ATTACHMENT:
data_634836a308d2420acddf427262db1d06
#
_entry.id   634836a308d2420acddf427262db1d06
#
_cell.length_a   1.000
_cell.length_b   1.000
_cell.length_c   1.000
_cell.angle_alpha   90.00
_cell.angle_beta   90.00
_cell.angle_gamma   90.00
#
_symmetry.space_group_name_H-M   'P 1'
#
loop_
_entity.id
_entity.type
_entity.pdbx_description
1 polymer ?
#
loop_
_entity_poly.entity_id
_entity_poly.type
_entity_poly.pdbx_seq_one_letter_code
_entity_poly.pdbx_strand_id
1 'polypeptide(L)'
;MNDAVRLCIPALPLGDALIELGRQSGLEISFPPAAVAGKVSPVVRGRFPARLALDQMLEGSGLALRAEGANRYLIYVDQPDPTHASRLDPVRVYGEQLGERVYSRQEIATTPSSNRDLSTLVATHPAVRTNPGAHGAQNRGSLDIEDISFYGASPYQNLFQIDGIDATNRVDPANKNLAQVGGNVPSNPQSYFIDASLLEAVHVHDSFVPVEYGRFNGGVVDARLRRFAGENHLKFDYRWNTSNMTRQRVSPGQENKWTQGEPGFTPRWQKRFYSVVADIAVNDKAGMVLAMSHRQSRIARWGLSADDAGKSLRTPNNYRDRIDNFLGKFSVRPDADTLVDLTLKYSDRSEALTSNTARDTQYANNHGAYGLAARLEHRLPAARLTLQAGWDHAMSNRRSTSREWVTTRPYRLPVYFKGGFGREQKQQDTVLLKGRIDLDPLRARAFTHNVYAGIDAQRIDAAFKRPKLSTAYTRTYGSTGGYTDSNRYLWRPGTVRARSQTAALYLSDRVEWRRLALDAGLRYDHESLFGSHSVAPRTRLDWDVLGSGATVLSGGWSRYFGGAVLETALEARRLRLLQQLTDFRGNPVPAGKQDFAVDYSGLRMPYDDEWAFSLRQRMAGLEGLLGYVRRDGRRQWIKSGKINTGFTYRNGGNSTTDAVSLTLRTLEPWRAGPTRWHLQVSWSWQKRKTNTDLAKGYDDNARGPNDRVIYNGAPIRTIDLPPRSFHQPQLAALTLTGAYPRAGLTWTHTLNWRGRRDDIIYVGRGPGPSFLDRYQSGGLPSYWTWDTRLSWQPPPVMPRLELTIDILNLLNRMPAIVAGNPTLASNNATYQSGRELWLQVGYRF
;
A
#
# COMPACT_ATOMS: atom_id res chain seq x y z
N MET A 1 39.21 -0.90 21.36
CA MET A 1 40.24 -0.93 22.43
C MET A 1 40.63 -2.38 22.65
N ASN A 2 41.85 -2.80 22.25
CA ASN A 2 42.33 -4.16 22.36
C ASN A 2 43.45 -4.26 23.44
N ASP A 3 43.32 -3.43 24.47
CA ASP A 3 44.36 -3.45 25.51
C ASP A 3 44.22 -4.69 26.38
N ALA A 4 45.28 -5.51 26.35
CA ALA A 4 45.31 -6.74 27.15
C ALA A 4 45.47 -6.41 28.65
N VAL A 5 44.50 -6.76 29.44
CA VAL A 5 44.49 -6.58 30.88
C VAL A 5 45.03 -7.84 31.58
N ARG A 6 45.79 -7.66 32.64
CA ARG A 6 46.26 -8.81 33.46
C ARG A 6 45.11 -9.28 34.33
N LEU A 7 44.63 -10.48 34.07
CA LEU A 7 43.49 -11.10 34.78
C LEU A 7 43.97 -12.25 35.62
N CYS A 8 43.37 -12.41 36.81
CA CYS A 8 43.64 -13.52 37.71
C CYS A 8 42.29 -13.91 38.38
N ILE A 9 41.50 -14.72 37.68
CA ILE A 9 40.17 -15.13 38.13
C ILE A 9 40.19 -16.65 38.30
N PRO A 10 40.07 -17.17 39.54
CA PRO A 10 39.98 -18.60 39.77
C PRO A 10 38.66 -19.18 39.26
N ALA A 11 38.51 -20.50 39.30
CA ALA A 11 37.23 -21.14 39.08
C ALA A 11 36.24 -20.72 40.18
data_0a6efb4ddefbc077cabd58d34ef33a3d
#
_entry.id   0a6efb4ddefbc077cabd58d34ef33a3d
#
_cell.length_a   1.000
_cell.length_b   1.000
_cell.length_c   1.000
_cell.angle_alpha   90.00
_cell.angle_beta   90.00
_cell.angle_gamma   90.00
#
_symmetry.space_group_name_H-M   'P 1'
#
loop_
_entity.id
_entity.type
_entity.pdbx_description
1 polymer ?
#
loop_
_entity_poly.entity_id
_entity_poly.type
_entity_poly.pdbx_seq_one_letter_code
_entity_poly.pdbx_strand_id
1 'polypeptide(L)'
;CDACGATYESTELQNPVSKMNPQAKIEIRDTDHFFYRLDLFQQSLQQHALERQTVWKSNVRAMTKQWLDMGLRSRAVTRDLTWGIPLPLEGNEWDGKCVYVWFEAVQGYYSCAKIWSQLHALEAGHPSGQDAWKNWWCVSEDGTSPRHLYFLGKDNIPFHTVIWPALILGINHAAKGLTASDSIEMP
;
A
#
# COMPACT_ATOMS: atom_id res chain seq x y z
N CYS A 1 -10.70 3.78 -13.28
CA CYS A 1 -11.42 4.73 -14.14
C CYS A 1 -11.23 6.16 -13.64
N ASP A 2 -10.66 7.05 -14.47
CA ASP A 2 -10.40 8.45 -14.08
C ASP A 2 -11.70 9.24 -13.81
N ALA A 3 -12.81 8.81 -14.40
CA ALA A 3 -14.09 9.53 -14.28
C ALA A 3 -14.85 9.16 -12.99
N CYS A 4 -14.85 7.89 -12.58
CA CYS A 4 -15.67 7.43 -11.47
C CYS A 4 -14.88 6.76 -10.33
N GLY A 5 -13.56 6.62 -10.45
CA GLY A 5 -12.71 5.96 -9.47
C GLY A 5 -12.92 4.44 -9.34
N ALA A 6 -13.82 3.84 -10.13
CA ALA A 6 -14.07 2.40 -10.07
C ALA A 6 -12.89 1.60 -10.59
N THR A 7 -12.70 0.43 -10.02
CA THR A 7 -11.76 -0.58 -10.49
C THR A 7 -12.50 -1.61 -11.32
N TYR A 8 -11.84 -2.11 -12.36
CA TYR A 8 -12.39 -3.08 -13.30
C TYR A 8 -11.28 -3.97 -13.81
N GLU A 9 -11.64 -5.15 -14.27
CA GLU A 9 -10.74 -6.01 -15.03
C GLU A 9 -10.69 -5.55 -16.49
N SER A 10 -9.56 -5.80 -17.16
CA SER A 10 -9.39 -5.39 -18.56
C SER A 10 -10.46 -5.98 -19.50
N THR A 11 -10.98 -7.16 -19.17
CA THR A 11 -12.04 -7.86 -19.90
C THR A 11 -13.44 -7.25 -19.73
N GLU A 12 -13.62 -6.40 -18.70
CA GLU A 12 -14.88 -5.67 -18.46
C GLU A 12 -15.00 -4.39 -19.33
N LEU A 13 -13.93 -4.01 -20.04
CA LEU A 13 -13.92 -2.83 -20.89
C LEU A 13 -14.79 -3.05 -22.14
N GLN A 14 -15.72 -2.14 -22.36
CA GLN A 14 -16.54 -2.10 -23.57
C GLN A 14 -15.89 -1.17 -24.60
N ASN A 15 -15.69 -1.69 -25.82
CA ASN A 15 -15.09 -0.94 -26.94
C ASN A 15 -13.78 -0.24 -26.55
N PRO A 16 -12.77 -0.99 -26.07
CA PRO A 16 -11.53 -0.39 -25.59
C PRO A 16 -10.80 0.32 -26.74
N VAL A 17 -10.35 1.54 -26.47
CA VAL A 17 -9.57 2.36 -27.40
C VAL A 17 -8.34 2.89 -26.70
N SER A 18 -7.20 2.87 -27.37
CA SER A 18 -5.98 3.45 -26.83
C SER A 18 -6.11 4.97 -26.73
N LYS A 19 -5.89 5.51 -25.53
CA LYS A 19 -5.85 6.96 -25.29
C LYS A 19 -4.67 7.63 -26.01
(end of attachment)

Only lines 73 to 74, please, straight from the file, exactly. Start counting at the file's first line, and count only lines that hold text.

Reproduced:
_cell.angle_gamma   90.00
#